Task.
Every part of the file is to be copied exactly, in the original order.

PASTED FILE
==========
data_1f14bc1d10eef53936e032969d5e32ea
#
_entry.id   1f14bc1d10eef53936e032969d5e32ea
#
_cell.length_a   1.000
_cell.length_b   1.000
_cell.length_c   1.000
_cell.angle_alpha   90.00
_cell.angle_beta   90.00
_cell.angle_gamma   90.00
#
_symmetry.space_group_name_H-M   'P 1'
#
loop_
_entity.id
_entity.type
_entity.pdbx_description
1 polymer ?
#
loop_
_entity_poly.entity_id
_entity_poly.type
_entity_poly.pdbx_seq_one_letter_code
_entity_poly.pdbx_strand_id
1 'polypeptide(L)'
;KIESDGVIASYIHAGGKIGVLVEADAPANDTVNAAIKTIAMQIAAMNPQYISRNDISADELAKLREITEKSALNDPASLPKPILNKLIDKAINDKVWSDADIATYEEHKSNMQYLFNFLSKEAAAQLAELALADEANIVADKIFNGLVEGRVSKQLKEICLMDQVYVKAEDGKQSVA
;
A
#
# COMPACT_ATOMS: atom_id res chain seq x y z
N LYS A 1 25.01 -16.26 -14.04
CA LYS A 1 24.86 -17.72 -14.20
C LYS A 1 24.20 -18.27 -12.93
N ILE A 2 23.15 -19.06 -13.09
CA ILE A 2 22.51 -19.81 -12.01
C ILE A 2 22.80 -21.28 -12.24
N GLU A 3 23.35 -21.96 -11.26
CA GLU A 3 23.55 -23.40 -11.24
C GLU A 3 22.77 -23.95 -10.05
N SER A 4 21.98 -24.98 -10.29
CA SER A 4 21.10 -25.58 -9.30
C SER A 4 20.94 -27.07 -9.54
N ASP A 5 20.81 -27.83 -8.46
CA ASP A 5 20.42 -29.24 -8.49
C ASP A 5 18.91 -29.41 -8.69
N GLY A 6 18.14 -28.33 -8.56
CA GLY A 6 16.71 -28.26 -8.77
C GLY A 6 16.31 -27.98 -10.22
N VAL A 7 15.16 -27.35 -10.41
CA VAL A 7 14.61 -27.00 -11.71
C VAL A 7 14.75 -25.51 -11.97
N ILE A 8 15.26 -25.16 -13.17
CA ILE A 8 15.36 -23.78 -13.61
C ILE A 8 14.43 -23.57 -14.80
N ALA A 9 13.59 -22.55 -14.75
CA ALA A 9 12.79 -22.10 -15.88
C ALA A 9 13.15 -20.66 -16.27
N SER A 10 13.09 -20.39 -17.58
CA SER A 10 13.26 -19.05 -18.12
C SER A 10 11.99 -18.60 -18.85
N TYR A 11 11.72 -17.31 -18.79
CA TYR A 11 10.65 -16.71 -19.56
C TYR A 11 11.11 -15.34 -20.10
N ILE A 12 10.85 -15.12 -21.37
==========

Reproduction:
data_1f14bc1d10eef53936e032969d5e32ea
#
_entry.id   1f14bc1d10eef53936e032969d5e32ea
#
_cell.length_a   1.000
_cell.length_b   1.000
_cell.length_c   1.000
_cell.angle_alpha   90.00
_cell.angle_beta   90.00
_cell.angle_gamma   90.00
#
_symmetry.space_group_name_H-M   'P 1'
#
loop_
_entity.id
_entity.type
_entity.pdbx_description
1 polymer ?
#
loop_
_entity_poly.entity_id
_entity_poly.type
_entity_poly.pdbx_seq_one_letter_code
_entity_poly.pdbx_strand_id
1 'polypeptide(L)'
;KIESDGVIASYIHAGGKIGVLVEADAPANDTVNAAIKTIAMQIAAMNPQYISRNDISADELAKLREITEKSALNDPASLPKPILNKLIDKAINDKVWSDADIATYEEHKSNMQYLFNFLSKEAAAQLAELALADEANIVADKIFNGLVEGRVSKQLKEICLMDQVYVKAEDGKQSVA
;
A
#
# COMPACT_ATOMS: atom_id res chain seq x y z
N LYS A 1 25.01 -16.26 -14.04
CA LYS A 1 24.86 -17.72 -14.20
C LYS A 1 24.20 -18.27 -12.93
N ILE A 2 23.15 -19.06 -13.09
CA ILE A 2 22.51 -19.81 -12.01
C ILE A 2 22.80 -21.28 -12.24
N GLU A 3 23.35 -21.96 -11.26
CA GLU A 3 23.55 -23.40 -11.24
C GLU A 3 22.77 -23.95 -10.05
N SER A 4 21.98 -24.98 -10.29
CA SER A 4 21.10 -25.58 -9.30
C SER A 4 20.94 -27.07 -9.54
N ASP A 5 20.81 -27.83 -8.46
CA ASP A 5 20.42 -29.24 -8.49
C ASP A 5 18.91 -29.41 -8.69
N GLY A 6 18.14 -28.33 -8.56
CA GLY A 6 16.71 -28.26 -8.77
C GLY A 6 16.31 -27.98 -10.22
N VAL A 7 15.16 -27.35 -10.41
CA VAL A 7 14.61 -27.00 -11.71
C VAL A 7 14.75 -25.51 -11.97
N ILE A 8 15.26 -25.16 -13.17
CA ILE A 8 15.36 -23.78 -13.61
C ILE A 8 14.43 -23.57 -14.80
N ALA A 9 13.59 -22.55 -14.75
CA ALA A 9 12.79 -22.10 -15.88
C ALA A 9 13.15 -20.66 -16.27
N SER A 10 13.09 -20.39 -17.58
CA SER A 10 13.26 -19.05 -18.12
C SER A 10 11.99 -18.60 -18.85
N TYR A 11 11.72 -17.31 -18.79
CA TYR A 11 10.65 -16.71 -19.56
C TYR A 11 11.11 -15.34 -20.10
N ILE A 12 10.85 -15.12 -21.37